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UniCredit, Capitalia Merger Deal Seen at Weekend


The boards of UniCredit and Capitalia may meet as early as Sunday to approve a deal that would create the euro zone's largest bank by market value, Italian newspapers said on Thursday.

Two Capitalia board sources, however, denied board members had been put on alert for a weekend meeting and said a meeting called for Monday was the only one they were aware of.

Capitalia can call an extraordinary board meeting 48 hours ahead of the event, so a Sunday meeting can be called up to Friday. UniCredit has no such time constraints, its by-laws showed.

Sources familiar with the situation have told Reuters that the two banks, which confirmed on Tuesday they were in merger talks, were aiming for a deal as early as next week.

Italian daily Corriere della Sera said a merger announcement was possible on Monday, when Capitalia is to hold a meeting of its key investors before a regular board meeting.

There was no deal yet on the price, several papers reported.

"A board meeting at the weekend is not unlikely, but there is no confirmation yet," said a source familiar with the situation.

The Monday afternoon Capitalia board meeting is mainly set to discuss governance issues related to a new law, but will also discuss the merger, one Capitalia source said.

Analysts expect a friendly, all-share offer by UniCredit that would create a bank with a combined market worth of about 100 billion euros ($136 billion), with only Britain's HSBC ahead of it among European banks.

UniCredit is seen offering a little bit more than one of its shares for each Capitalia share, in line with the current market value of the two banks' shares.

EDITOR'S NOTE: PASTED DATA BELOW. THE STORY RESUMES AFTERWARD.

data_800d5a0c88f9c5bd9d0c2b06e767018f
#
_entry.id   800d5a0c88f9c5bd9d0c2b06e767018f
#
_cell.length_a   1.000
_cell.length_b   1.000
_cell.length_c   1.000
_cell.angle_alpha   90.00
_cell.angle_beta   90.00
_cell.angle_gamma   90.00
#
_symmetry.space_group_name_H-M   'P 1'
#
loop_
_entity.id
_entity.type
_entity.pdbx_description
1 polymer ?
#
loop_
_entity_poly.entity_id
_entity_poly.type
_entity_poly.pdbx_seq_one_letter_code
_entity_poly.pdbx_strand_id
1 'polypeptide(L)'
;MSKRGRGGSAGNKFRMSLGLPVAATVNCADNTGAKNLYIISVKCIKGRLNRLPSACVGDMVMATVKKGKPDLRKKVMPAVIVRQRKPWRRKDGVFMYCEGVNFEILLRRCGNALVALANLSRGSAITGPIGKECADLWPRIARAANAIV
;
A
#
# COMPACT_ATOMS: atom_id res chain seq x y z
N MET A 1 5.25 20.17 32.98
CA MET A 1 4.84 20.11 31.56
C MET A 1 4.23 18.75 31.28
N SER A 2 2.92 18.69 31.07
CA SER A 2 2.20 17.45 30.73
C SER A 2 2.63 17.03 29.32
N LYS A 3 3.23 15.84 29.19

A deal would come only a year and a half after UniCredit took over Germany's HVB in a $21 billion deal and amid booming banking consolidation in Italy and Europe. The HVB deal allowed UniCredit to enter Germany, Europe's largest economy, and made it the number one bank in central and Eastern Europe.

UniCredit and Capitalia declined to comment.

Merrill Lynch is advising UniCredit on the deal. Capitalia Chairman Cesare Geronzi has appointed ex-Goldman Sachs banker Claudio Costamagna. Citigroup, Credit Suisse and Rothschild were also advising Capitalia on the deal, financial sources told Reuters.

Profumo to Lead

UniCredit Chief Executive Alessandro Profumo is expected to lead the new bank, while Geronzi will be deputy chairman, newspapers and analysts have said.

It was unclear what role Capitalia CEO Matteo Arpe would have at the bank, with one Capitalia source saying the deal could herald the exit of the ambitious chief executive who spearheaded a turnaround of the bank in recent years.

The future of Capitalia, which analysts view as the most attractive Italian bank still on the market, had been uncertain for months due to a bitter struggle between Geronzi and Arpe, even though senior Italian bankers had told Reuters the two would make an ideal match.

Analysts and bankers have said a hurdle to the prospective tie-up was the two banks' large stakes in Mediobanca, which would make the new lender the largest shareholder in Italy's best-known merchant bank.

The new bank would have a combined stake of around 18% in Mediobanca, gaining a dominant position that is irking other investors in the merchant bank, bankers have said.

But newspaper Il Sole 24 Ore said UniCredit and Capitalia would commit to sell about 9% of their Mediobanca stake.    

Mediobanca has dominated the financial scene in post-World War II Italy. Although its influence is ebbing in the face of strong competition from international competitors, it is still present in most key Italian deals and is the largest shareholder in Italy's number one insurer, Generali.

Shares in Capitalia were flat at 7.89 euros. UniCredit was up 0.08% at 7.52 euros, pointing to a share swap ratio of 1.05 UniCredit share to each Capitalia share.